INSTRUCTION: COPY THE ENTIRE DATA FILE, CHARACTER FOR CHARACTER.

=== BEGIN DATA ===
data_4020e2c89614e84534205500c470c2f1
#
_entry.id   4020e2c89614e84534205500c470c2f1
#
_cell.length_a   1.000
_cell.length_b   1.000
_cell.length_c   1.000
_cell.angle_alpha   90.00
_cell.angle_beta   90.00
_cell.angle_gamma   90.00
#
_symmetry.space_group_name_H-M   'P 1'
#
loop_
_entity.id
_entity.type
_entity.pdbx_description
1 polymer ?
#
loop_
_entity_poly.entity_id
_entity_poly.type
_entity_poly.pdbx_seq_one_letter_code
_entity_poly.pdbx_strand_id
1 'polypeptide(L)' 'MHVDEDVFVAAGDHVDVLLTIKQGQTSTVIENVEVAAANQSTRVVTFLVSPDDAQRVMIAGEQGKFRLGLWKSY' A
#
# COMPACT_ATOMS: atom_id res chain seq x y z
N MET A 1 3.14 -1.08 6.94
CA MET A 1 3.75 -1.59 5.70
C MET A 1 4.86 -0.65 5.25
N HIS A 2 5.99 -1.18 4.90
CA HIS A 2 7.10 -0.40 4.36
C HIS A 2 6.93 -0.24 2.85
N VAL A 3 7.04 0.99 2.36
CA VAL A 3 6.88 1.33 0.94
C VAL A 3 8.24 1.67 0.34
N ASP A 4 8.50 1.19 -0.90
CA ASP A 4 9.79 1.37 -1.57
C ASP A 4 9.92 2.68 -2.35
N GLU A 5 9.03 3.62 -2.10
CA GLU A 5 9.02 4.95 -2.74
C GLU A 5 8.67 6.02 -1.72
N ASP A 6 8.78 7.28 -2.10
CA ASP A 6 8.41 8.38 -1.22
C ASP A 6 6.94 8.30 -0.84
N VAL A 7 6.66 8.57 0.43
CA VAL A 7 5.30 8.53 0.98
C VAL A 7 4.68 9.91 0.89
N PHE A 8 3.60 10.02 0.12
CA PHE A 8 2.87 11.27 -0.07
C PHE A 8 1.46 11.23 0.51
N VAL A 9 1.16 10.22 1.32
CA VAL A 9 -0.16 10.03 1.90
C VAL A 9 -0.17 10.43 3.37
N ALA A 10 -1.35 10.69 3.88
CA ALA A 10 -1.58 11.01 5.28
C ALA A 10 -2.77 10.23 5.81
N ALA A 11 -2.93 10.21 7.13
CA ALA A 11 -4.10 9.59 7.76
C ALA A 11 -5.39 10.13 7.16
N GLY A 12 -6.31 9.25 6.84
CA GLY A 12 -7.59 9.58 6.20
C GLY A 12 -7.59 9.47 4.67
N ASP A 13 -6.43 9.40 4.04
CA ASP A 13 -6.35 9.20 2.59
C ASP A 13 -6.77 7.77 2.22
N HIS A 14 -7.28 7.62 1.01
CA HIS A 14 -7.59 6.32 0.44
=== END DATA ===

data_4020e2c89614e84534205500c470c2f1
#
_entry.id   4020e2c89614e84534205500c470c2f1
#
_cell.length_a   1.000
_cell.length_b   1.000
_cell.length_c   1.000
_cell.angle_alpha   90.00
_cell.angle_beta   90.00
_cell.angle_gamma   90.00
#
_symmetry.space_group_name_H-M   'P 1'
#
loop_
_entity.id
_entity.type
_entity.pdbx_description
1 polymer ?
#
loop_
_entity_poly.entity_id
_entity_poly.type
_entity_poly.pdbx_seq_one_letter_code
_entity_poly.pdbx_strand_id
1 'polypeptide(L)' 'MHVDEDVFVAAGDHVDVLLTIKQGQTSTVIENVEVAAANQSTRVVTFLVSPDDAQRVMIAGEQGKFRLGLWKSY' A
#
# COMPACT_ATOMS: atom_id res chain seq x y z
N MET A 1 3.14 -1.08 6.94
CA MET A 1 3.75 -1.59 5.70
C MET A 1 4.86 -0.65 5.25
N HIS A 2 5.99 -1.18 4.90
CA HIS A 2 7.10 -0.40 4.36
C HIS A 2 6.93 -0.24 2.85
N VAL A 3 7.04 0.99 2.36
CA VAL A 3 6.88 1.33 0.94
C VAL A 3 8.24 1.67 0.34
N ASP A 4 8.50 1.19 -0.90
CA ASP A 4 9.79 1.37 -1.57
C ASP A 4 9.92 2.68 -2.35
N GLU A 5 9.03 3.62 -2.10
CA GLU A 5 9.02 4.95 -2.74
C GLU A 5 8.67 6.02 -1.72
N ASP A 6 8.78 7.28 -2.10
CA ASP A 6 8.41 8.38 -1.22
C ASP A 6 6.94 8.30 -0.84
N VAL A 7 6.66 8.57 0.43
CA VAL A 7 5.30 8.53 0.98
C VAL A 7 4.68 9.91 0.89
N PHE A 8 3.60 10.02 0.12
CA PHE A 8 2.87 11.27 -0.07
C PHE A 8 1.46 11.23 0.51
N VAL A 9 1.16 10.22 1.32
CA VAL A 9 -0.16 10.03 1.90
C VAL A 9 -0.17 10.43 3.37
N ALA A 10 -1.35 10.69 3.88
CA ALA A 10 -1.58 11.01 5.28
C ALA A 10 -2.77 10.23 5.81
N ALA A 11 -2.93 10.21 7.13
CA ALA A 11 -4.10 9.59 7.76
C ALA A 11 -5.39 10.13 7.16
N GLY A 12 -6.31 9.25 6.84
CA GLY A 12 -7.59 9.58 6.20
C GLY A 12 -7.59 9.47 4.67
N ASP A 13 -6.43 9.40 4.04
CA ASP A 13 -6.35 9.20 2.59
C ASP A 13 -6.77 7.77 2.22
N HIS A 14 -7.28 7.62 1.01
CA HIS A 14 -7.59 6.32 0.44